Ed Helms and Owen Wilson play brothers whose eccentric mother (Glenn Close) has fabricated the story that their father had died when they were young. They make it their mission to find their real father. [Source: Deadline]
Hollywood superlawyer Bert Fields has hit Warner Bros. Pictures with an $18 million and more breach of contract and »
- Garth Franklin
Mob shenanigans weren’t the only crimes associated with “Goodfellas.” Or at least, that’s the claim made in a new lawsuit filed by Irwin Winkler, a producer on the film. Winkler filed suit against Warner Bros. Entertainment on Tuesday, claiming he’s owed millions from the film. According to the suit, Winkler and Warner Bros. entered a contract that entitled Winkler to 50 percent of the net profits of the film and 5 percent of the gross receipts after the “break-even” point for each film that he produced. Also Read: 'Goodfellas' Cast Reunion Revelations: Paul Sorvino Tried to Exit Film, »
- Tim Kenneally
Paying people with "back end" money, has been a fairly consistent practice since practically the beginning of film. The idea is that the studio can save money up front, and what the end up paying is based on the film.s success. That way, a bomb won.t cost them much, and a blockbuster will have plenty of cash to spread around. The problem comes when a studio claims that a movie didn.t make any money - even when that idea defies reason. Such is the case for Goodfellas as Warner Bros. claims the classic mob tale ended in the red. Irwin Winkler, a producer on the film, is suing because he doesn.t believe that.s true. Winker was the producer behind Raging Bull and The Right Suff among a host of other classics, and according to The Hollywood Reporter, Winkler is entitled to 50 percent of Goodfellas net »
Bert Fields said he might do it and the Hollywood superlawyer has now hit Warner Bros with an $18 million and more breach of contract and fraud complaint over the classic Martin Scorsese directed film. Literally 25-years to the day that Goodfellas was released, Fields filed paperwork in L.A. Superior Court yesterday for producer Irwin Winkler over a home video royalties shell game scheme that seems worthy of the Mob and is called “studio accounting on steroids.” “Warner's… »
Goodfellas producer Irwin Winkler is now in court with a claim that Warner Bros. has reported a financial loss on the Martin Scorsese gangster film and that he's been cheated of contingent profits related to home video income. Represented by Bert Fields, the producer says he is entitled to 50 percent of net profits, but that a film that cost $30 million to make and took in $275 million at the box office wasn't even in the black. Winkler alleges at least $18 million in damages for breach of contract or fraud. "Warner Bros. even charged $40 million of 'interest'
- Eriq Gardner
Irwin Winkler -- who produced a slew of huge hits including "Rocky," "Raging Bull" and "The Right Stuff," is suing Warner Bros., claiming the movie company hid millions of "Goodfellas" dollars from him. Winkler, who produced "Goodfellas" in 1990 for $30 mil, says in his lawsuit Warner Bros. has repeatedly told him there were no net profits from the flick, and it actually lost money ... despite the fact it grossed $275 million. Winkler says the movie company concealed »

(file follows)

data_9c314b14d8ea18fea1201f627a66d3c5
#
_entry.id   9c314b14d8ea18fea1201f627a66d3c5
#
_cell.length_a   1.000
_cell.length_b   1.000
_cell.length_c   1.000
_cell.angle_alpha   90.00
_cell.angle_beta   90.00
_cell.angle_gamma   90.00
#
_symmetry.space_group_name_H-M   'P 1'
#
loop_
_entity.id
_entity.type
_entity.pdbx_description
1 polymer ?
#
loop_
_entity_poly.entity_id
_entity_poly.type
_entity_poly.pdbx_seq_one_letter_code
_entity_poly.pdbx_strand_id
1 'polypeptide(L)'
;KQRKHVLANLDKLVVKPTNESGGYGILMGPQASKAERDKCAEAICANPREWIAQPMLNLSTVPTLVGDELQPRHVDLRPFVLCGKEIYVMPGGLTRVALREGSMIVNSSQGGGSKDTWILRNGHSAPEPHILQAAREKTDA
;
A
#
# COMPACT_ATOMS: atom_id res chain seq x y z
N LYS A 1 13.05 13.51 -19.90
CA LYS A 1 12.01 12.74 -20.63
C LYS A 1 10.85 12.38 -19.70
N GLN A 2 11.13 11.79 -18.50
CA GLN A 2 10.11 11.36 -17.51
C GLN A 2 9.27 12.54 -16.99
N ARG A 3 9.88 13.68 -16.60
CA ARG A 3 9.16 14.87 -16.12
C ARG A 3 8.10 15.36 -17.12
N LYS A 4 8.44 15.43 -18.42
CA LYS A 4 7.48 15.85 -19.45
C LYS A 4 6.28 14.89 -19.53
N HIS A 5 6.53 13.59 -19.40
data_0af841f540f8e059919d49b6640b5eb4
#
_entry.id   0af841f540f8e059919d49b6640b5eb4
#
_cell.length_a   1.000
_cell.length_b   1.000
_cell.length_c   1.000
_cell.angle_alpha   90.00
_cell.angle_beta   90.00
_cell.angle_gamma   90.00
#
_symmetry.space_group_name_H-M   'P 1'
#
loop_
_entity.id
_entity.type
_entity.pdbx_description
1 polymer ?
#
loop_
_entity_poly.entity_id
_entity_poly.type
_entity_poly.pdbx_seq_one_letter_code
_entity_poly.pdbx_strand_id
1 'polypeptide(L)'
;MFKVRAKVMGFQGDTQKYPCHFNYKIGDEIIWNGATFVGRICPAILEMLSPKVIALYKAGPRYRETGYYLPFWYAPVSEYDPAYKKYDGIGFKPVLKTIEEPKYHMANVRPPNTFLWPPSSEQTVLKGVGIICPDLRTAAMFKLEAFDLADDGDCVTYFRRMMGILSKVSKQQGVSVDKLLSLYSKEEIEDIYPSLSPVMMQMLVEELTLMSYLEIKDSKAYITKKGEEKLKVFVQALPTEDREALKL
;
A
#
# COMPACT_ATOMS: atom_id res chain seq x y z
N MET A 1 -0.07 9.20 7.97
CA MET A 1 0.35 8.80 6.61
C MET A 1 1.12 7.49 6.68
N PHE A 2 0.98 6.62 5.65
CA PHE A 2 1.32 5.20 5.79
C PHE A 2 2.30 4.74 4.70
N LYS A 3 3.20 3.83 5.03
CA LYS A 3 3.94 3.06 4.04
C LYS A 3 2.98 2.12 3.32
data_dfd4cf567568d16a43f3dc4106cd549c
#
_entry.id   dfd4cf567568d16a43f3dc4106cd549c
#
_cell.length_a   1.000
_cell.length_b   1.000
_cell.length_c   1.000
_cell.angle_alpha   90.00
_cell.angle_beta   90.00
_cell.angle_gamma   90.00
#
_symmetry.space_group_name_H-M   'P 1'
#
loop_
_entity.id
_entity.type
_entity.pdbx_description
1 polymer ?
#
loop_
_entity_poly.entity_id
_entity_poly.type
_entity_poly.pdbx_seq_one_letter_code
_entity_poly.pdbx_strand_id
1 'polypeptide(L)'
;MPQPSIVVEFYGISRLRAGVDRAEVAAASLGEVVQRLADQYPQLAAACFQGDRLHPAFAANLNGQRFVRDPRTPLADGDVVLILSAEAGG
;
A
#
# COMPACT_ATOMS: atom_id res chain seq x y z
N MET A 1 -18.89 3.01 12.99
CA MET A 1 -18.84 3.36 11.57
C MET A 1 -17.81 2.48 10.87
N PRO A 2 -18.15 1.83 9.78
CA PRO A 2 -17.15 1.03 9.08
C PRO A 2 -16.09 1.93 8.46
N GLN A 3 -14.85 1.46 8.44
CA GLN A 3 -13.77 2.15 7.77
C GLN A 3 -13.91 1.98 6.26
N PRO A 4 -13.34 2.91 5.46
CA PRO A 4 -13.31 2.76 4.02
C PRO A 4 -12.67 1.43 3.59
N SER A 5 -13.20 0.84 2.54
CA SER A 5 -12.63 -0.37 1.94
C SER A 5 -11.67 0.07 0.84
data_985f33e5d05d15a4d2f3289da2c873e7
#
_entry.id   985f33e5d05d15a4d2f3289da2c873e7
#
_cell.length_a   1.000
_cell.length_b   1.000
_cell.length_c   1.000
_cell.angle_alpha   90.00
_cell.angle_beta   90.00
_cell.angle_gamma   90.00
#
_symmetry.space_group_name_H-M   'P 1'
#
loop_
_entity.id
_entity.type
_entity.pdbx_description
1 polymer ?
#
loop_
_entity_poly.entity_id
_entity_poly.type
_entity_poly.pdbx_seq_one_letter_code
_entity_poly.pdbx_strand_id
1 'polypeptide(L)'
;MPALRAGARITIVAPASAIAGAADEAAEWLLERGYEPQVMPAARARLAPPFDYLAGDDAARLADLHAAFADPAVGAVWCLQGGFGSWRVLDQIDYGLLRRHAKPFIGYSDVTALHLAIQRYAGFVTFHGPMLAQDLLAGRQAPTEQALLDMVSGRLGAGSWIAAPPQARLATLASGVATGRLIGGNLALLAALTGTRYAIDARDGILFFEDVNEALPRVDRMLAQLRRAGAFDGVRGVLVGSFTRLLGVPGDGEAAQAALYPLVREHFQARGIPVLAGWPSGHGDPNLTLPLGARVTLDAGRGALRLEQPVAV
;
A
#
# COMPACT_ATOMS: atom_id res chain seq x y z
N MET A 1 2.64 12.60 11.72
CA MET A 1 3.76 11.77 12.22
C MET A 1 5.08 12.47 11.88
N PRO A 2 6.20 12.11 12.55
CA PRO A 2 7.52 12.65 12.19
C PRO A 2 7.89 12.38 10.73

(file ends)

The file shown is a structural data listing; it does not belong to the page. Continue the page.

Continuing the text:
- TMZ Staff
Every week we dive into the cream of the crop when it comes to home releases, including Blu-ray and DVDs, as well as recommended deals of the week. Check out our rundown below and return every Tuesday for the best (or most interesting) films one can take home. Note that if you’re looking to support the site, every purchase you make through the links below helps us and is greatly appreciated.
Wes Anderson’s leap through the animated realm was a key moment that shifted his filmic characterization toward metaphysical poignancy, thus making way for Moonrise Kingdom, an impressionistically stylized portrait of a pre-Vietnam adolescent bliss. It’s not just Pierret Le Fou for children, but a story about the recreation of storytelling, appropriating aesthetics from low and high arts to burn memories of innocent times as a protection against the fears of adulthood, portrayed here as a melancholic, »
- TFS Staff
In today's roundup: Essays on Krzysztof Kieslowski's Blind Chance, Martin Scorsese's Goodfellas, Nicholas Roeg's The Man Who Fell to Earth, Bob Rafelson's Five Easy Pieces, Wim Wenders's A Trick of the Light and actresses Rafaela Ottiano and Marceline Day; interviews with Pedro Costa (Horse Money) and John Magary (The Mend); the new trailer for Adam McKay's The Big Short, based on the book by Michael Lewis and starring Christian Bale, Steve Carrell, Ryan Gosling and Brad Pitt; and Clint Eastwood may lure Doris Day back in front of a camera. » - David Hudson »
Goodfellas turned 25 on Sunday. We were introduced to Henry Hill and his gangster cohorts in a world where Martin Scorsese had never won an Oscar. It was a world where The Godfather was the reigning champion of gangster films, uncontested, except possibly for The Godfather Part II. Goodfellas introduced us to a new kind of criminal. Henry Hill is a criminal who has fun doing his job. He’s wanted to be a gangster his whole life, and doesn’t pretend to be anything other than what he is.
The film has its fair share of imitators, conscious and otherwise. Watching bad people, especially wealthy ones, do fun things became the thing to do. Films like Boogie Nights and American Hustle owe a great deal to what Scorsese created when he decided to follow Henry Hill and his wise guys. Even Scorsese’s own The Wolf of Wall Street is »
- Joseph Allen
Warner Bros. Pictures released their new action/drama movie, "Black Mass" into theaters today, September 18th, 2015, and all the major, top movie critics have turned in their reviews. It turns out that most of them thought very highly of it, giving it an overall 69 score out of a possible 100 across 34 reviews at the Metacritic.com site. The film stars: Benedict Cumberbatch, Dakota Johnson, Joel Edgerton and Johnny Depp. We've posted blurbs from a few of the critics,below. Scott Foundas from Variety, gave it a really nice 90 score, stating: "If Johnny Depp’s mesmerizing performance — a bracing return to form for the star after a series of critical and commercial misfires — is the chief selling point of Black Mass, there is much else to recommend this sober, sprawling, deeply engrossing evocation of Bulger’s South Boston fiefdom and his complex relationship with the FBI agent John Connolly, played with equally impressive skill by Joel Edgerton. »